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Kevin Ray Schrubb v. Matthew Cate

February 14, 2011

KEVIN RAY SCHRUBB, PETITIONER,
v.
MATTHEW CATE, RESPONDENT.



ORDER AND FINDINGS AND RECOMMENDATIONS

Petitioner, a state prisoner proceeding pro se, has filed an application for a writ of habeas corpus pursuant to 28 U.S.C. § 2254. Petitioner challenges his 2004 conviction on charges of second degree robbery, conspiracy to commit second degree robbery, multiple counts of assault with a semiautomatic firearm, unlawful taking of a vehicle, and evading an officer with willful disregard. Petitioner was sentenced to an indeterminate state prison term of 304 years to life. See Lodgment (hereinafter "LD") 1. Petitioner appealed his sentence.

This matter is before the court on petitioner's request for stay and abeyance pending exhaustion of state court remedies as to unexhausted claims, and on respondent's motion to dismiss the petition as untimely and as a mixed petition containing unexhausted claims. Respondent opposes petitioner's request to stay these proceedings, and petitioner opposes respondent's motion to dismiss.

FACTUAL AND PROCEDURAL BACKGROUND

On November 4, 2004, petitioner was convicted of multiple counts stemming from a botched robbery of a Bank of America in Loomis, CA on March 17, 2003. LD 2 at 1-2. In August 2003, petitioner's Faretta motion was granted during trial and he represented himself through the remainder of his criminal proceedings. Id. at 2. Petitioner was subsequently sentenced to an indeterminate term of 304 years to life. See LD 1.

In his direct appeal, petitioner challenged the trial court's denial of his motion to suppress his confession because it was involuntary and his motion to dismiss the charges against him because of outrageous conduct by the staff at the jail in which he was held pending trial. LD 2 at 1. On December 8, 2005, the California Court of Appeal, Third Appellate District, affirmed the judgment after concluding that the trial court properly denied both motions. Id.

Petitioner appealed this decision to the California Supreme Court on January 10, 2006. LD 3. On February 22, 2006, the petition for review was summarily denied. LD 4.

Nearly two years later, on January 28, 2008, petitioner collaterally challenged his conviction in Placer County Superior Court, raising the same claims as in his direct appeal. LD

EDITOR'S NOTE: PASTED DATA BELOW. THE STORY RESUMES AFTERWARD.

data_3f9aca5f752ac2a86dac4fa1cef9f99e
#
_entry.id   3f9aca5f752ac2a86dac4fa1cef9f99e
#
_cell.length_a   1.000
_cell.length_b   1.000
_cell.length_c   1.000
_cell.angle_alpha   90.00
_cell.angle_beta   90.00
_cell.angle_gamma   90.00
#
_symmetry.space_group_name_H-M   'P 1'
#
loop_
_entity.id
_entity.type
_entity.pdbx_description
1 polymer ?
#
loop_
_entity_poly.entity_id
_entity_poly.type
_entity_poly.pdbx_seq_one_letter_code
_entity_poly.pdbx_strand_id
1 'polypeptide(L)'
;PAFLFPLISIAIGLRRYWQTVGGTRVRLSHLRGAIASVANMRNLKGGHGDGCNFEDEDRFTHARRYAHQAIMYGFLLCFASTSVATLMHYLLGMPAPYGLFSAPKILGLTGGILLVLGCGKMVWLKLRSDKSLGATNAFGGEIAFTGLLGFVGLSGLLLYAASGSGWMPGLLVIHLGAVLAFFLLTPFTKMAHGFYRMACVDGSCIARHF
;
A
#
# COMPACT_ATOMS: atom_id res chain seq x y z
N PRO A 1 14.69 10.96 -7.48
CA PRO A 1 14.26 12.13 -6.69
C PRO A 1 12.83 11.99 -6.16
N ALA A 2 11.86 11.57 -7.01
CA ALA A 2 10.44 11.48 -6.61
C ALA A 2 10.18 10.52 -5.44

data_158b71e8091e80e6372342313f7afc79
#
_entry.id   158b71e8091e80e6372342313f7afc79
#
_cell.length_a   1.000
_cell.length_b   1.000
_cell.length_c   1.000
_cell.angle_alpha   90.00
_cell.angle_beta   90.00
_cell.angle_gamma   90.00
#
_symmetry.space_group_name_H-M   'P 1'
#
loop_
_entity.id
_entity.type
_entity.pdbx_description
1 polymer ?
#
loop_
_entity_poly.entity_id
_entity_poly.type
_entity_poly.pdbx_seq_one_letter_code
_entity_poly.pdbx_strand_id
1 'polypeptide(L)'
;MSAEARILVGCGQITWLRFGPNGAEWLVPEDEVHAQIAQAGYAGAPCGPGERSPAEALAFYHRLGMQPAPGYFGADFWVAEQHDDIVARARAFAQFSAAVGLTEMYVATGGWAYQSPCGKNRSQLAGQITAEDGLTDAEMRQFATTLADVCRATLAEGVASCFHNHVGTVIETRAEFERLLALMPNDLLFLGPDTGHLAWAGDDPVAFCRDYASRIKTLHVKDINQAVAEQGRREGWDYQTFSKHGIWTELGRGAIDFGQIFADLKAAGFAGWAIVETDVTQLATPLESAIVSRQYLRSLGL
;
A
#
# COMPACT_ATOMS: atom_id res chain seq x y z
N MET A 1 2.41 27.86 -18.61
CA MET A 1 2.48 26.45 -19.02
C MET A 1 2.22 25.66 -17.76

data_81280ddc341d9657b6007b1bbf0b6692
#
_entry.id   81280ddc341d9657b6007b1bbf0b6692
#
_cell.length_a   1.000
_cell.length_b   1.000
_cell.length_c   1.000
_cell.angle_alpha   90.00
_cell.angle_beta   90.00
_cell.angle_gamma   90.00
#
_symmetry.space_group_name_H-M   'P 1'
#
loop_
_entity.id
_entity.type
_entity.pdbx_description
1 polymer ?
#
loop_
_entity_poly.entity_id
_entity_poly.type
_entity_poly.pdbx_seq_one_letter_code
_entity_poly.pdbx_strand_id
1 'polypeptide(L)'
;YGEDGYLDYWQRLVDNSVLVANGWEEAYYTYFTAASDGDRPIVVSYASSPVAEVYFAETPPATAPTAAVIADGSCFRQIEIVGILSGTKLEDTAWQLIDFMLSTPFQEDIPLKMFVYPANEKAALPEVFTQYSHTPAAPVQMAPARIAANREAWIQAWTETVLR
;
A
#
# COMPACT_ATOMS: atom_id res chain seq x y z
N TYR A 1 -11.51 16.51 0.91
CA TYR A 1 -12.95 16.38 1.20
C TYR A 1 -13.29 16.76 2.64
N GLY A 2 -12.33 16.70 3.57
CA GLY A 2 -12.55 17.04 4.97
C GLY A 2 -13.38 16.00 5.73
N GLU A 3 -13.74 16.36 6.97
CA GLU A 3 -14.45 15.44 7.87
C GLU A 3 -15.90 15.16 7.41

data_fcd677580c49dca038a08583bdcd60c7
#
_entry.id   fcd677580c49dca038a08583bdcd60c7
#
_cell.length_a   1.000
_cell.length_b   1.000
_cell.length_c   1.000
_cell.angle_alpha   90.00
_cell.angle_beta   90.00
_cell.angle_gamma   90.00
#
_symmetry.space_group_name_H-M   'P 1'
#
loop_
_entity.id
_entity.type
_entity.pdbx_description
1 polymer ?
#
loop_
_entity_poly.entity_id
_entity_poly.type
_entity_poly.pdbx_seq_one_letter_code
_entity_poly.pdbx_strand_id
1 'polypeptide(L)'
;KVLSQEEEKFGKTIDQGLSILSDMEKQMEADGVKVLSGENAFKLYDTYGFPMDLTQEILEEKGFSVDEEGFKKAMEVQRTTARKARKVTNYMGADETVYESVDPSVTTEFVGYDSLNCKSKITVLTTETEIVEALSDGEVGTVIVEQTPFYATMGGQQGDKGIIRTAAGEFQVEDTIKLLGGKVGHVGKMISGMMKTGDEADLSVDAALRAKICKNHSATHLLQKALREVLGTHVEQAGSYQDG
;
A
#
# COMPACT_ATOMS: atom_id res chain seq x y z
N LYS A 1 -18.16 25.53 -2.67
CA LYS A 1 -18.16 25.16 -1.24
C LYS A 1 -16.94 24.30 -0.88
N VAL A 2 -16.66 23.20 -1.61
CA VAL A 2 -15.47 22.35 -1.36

5. This petition was denied on June 9, 2008 on the ground that it was untimely with citation to In re Robbins, 18 Cal. 4th 770, 780 (1998). LD 6.

On September 14, 2009, petitioner appealed the superior court denial of his habeas petition. See LD 7. In his moving papers, petitioner raised seven claims not previously raised: (1) the trial court improperly restricted the evidence petitioner was able to present during trial; (2) Brady violation; (3) all elements of certain charged offenses not proven; (4) double jeopardy; (5) illegal prior conviction used to enhance sentence and enhancement statutes were unconstitutionally applied; and (6) petitioner's sentence was disproportionate and was the result of multiple punishments for the same crime. Id.

On October 1, 2009, the petition was summarily denied by the state appellate court. LD 8.

On April 26, 2010, petitioner appealed to the California Supreme Court. LD 9. On January 12, 2011, the petition was denied. See Doc. No. 26.

On May 6, 2010, during the pendency of the state habeas petitions, petitioner filed the instant application for a writ of habeas corpus pursuant to 28 U.S.C. § 2254. Here, petitioner brings forth the following claims: (1) he was prevented from presenting a defense; (2) he was denied access to exculpatory evidence; (3) there was insufficient evidence to convict him; (4) he was subject to double jeopardy; (5) he was subjected to an illegal enhancement of his prison sentence; (6) his sentence was enhanced on the basis of a prior conviction that was illegally produced; (7) his sentence is disproportionate to other sentences meted out for the same or similar conduct and is unconstitutionally excessive; and (8) his appellate counsel for was ineffective for omitting issues on appeal.

On August 23, 2010, petitioner filed a motion to stay and abey. On September 7, 2010, respondent filed a motion to dismiss. On November 15, 2010, petitioner filed a second motion to stay and an opposition to the motion to dismiss. On November 22, 2010, respondent filed a reply. On ...


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